What is Grails?
Grails is an Open Source, high productivity framework for building enterprise-scale web applications. It supports the development of many application types, including e-commerce web sites, content management systems (CMS), and RESTful web services.
By leveraging sensible defaults and convention-over-configuration, Grails significantly increases developer productivity. Organizations that use Grails as their application development framework realize nearly immediate gains in developer productivity and substantially reduce the time and effort to develop complex apps.
Business Benefits of Using Grails
- Time to Market
- Developer Efficiency. The convention-over-configuration model effectively streamlines configuration management. An independent case study described this benefit as follows: "Much of the boilerplate code can be seen up in an application within an hour." (Rajesh Kumar I.P. 2013. "Grails Web Framework: An Evaluation Based on Firsthand Implementation Experience." Sapient Global Markets.)
- Reusability. The Grails framework uses the "Don't Repeat Yourself" (DRY) principle, thereby eliminating repetition, hidden bugs, as well as enabling faster and easier enhancements.
- Ease of Java Integration . Since Grails is interoperable with Java libraries, developers can make use of the best design choices on a case-by-case basis, reducing development cycles and saving time.
- Agility. Iterative development is a hallmark of the Grails framework, because teams can carve out functionality in short sprints, with checkpoints and testing along the way. The built-in integration testing helps maintain code quality throughout the development process and reduces defects in the final product.
- Cost Savings
- Increased Developer Productivity. Grails was specifically designed to facilitate developer productivity, which means smaller teams are more productive. The efficiency and precision of the code means fewer bugs, less code, and faster enhancements. Nor does Grails require a web container restart for small changes, which reduces development time.
- Plug-Ins. The plug-ins that come with Grails are easy to integrate, further reducing development time, cost and support.
- Low Maintenance. The foundational design assumptions in Grails lead to less time developing boilerplate code, less time for developers to understand the framework, especially Java developers, and are key factors in addressing maintenance complexity and cost goals.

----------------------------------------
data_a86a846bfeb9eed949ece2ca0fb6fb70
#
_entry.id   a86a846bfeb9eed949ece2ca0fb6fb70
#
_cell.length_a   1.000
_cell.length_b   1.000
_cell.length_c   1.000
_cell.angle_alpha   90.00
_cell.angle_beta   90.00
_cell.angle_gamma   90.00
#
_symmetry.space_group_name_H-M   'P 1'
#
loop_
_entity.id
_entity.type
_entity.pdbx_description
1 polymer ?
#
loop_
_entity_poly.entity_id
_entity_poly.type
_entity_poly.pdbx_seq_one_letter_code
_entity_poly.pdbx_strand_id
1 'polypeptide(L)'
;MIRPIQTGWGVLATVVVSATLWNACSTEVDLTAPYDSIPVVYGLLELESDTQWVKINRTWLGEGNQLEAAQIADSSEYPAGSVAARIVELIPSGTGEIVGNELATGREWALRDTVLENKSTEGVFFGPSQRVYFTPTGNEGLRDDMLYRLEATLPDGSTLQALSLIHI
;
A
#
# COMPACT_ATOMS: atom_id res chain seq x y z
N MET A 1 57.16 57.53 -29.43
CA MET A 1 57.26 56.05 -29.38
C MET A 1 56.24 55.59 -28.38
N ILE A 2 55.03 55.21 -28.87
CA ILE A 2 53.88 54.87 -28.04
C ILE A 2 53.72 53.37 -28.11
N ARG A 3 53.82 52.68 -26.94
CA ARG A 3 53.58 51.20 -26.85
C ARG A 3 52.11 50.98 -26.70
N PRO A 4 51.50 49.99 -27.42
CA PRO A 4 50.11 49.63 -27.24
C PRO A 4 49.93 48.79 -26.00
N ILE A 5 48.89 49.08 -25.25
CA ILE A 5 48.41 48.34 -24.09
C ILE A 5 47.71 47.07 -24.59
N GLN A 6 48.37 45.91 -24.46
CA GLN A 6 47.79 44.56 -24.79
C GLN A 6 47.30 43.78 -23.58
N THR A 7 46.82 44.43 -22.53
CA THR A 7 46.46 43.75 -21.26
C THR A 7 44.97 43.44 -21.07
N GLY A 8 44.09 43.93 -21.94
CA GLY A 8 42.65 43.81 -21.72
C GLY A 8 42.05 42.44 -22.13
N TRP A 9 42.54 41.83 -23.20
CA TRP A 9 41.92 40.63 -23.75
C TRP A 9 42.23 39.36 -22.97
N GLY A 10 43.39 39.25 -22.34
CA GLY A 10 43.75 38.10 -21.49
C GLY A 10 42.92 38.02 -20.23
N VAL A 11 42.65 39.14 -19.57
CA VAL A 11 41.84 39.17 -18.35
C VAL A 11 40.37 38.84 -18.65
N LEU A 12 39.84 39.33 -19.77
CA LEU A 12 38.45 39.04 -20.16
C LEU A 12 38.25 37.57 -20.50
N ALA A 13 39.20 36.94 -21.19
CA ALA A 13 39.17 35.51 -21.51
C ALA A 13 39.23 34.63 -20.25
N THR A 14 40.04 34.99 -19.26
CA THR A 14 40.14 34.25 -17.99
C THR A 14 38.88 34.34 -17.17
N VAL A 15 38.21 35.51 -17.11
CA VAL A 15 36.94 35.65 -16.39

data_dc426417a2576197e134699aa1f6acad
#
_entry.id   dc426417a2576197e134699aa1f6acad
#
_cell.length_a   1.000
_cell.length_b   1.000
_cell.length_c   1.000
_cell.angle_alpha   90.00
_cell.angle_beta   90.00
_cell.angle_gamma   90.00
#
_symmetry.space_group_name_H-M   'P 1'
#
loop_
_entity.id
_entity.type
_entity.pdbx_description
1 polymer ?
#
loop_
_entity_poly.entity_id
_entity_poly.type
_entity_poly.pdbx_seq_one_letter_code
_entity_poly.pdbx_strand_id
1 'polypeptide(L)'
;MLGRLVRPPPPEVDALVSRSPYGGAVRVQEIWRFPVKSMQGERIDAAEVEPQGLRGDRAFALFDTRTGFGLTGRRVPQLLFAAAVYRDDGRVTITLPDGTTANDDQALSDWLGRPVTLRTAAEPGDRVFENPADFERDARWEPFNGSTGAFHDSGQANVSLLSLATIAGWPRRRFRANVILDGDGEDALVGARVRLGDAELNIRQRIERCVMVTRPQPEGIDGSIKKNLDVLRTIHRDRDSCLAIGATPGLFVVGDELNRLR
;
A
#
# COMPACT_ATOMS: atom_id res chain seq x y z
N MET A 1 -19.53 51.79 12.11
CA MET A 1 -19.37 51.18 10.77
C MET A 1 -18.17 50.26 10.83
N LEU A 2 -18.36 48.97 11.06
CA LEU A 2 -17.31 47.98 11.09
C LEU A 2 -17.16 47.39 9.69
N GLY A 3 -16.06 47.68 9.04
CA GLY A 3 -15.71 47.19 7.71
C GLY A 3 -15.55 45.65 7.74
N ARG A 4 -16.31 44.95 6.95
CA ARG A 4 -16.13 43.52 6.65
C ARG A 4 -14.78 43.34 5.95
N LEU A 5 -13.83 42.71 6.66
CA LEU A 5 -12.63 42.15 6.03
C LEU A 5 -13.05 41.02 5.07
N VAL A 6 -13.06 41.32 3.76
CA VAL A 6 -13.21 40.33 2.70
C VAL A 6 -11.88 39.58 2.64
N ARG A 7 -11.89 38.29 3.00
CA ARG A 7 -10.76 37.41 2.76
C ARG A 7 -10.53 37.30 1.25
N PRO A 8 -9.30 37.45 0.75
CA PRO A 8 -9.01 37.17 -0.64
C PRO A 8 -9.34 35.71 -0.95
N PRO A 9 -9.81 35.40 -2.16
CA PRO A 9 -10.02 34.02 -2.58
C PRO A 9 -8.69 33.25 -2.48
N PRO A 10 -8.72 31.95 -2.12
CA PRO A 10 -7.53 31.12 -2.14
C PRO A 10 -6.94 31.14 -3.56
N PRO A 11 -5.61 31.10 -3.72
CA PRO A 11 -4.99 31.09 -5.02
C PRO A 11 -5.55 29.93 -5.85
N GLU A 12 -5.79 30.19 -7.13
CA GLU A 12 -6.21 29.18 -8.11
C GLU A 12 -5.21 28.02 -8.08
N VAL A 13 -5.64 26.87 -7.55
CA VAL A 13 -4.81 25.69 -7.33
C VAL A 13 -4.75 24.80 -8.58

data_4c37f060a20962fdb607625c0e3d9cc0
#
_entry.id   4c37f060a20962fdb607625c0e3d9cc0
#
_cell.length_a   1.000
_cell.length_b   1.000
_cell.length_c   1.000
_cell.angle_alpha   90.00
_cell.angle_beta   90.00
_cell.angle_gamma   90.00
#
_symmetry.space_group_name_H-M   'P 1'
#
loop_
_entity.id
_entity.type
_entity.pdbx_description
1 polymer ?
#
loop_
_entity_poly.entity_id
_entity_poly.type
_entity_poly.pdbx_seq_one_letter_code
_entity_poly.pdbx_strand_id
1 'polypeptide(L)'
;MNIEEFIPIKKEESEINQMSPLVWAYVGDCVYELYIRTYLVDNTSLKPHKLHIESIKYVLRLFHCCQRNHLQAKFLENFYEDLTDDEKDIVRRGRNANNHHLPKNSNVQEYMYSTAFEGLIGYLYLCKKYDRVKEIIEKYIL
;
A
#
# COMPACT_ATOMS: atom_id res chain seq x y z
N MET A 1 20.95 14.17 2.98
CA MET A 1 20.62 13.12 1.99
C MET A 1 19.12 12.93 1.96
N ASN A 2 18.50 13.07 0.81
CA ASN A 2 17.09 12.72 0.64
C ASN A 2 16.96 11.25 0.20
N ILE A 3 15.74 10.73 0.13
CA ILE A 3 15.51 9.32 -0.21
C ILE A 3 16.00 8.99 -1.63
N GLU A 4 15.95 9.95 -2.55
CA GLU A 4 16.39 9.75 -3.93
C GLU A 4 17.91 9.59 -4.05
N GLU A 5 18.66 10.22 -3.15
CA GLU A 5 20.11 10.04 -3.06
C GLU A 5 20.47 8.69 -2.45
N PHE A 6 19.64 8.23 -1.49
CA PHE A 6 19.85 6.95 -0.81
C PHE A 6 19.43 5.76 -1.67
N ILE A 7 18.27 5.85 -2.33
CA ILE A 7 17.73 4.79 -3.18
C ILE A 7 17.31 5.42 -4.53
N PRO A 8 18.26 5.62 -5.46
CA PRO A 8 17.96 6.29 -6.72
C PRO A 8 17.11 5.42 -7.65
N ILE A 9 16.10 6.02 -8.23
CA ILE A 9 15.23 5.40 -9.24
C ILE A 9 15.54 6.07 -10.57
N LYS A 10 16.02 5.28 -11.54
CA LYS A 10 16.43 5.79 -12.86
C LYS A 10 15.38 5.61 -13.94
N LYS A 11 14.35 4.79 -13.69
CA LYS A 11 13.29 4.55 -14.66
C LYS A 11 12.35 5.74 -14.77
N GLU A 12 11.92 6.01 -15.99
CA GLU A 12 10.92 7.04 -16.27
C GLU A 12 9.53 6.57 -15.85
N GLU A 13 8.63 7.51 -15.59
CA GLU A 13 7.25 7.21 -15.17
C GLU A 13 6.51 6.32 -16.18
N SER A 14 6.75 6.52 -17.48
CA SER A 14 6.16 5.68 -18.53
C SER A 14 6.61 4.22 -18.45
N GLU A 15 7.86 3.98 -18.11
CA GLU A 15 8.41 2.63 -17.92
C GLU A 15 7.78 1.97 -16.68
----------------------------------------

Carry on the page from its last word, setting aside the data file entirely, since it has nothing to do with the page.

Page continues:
Why Upgrade to Grails 3
- GROOVY 2.4 & SPRING 4.2
Grails 3 is built on Spring Boot 1.3, offering the ability to produce runnable JAR files that embed Tomcat, Jetty or other containers.
- GRADLE-BASED BUILD
Grails 3 integrates closely with the Gradle plugin ecosystem, making for a more flexible test execution environment that may be configured to execute in parallel.
- APPLICATION PROFILES
Grails 3 supports the application profile notion via a new profile repository. For example, the “web” profile allows construction of web applications deployable to a Servlet container.
- INTERACTIVE COMMAND LINE SHELL
Grails 3 features a new interactive command line shell that integrates closely with Gradle, providing APIs for writing scripts to interact with Gradle and perform code generation.
- ENHANCED IDE INTEGRATION
Enhanced IDE integration means users may now import Grails projects using IntelliJ community edition or Gradle tooling support. Grails 3 plugins are published as simple JAR files, reducing the need for additional IDE support.
- STATIC VOID MAIN SIGNATURE
Each new Grails 3 project features an application class with a traditional static void main signature. This means a simple right-click on the Application class and execute to start, run, or debug your Grails application from an IDE. All Grails 3 tests may be run from the IDE directly, without resorting to the command line (even integration / functional tests!).
- SPOCK/GEB FUNCTIONAL TEST SUPPORT
Grails 3 offers built-in support for SPOCK/GEB functional tests. Using the create-functional-test command, based on Spring Boot's test running mechanism, functional tests load the application once for an entire suite of tests. The tests may be run from an IDE and don’t require the command line.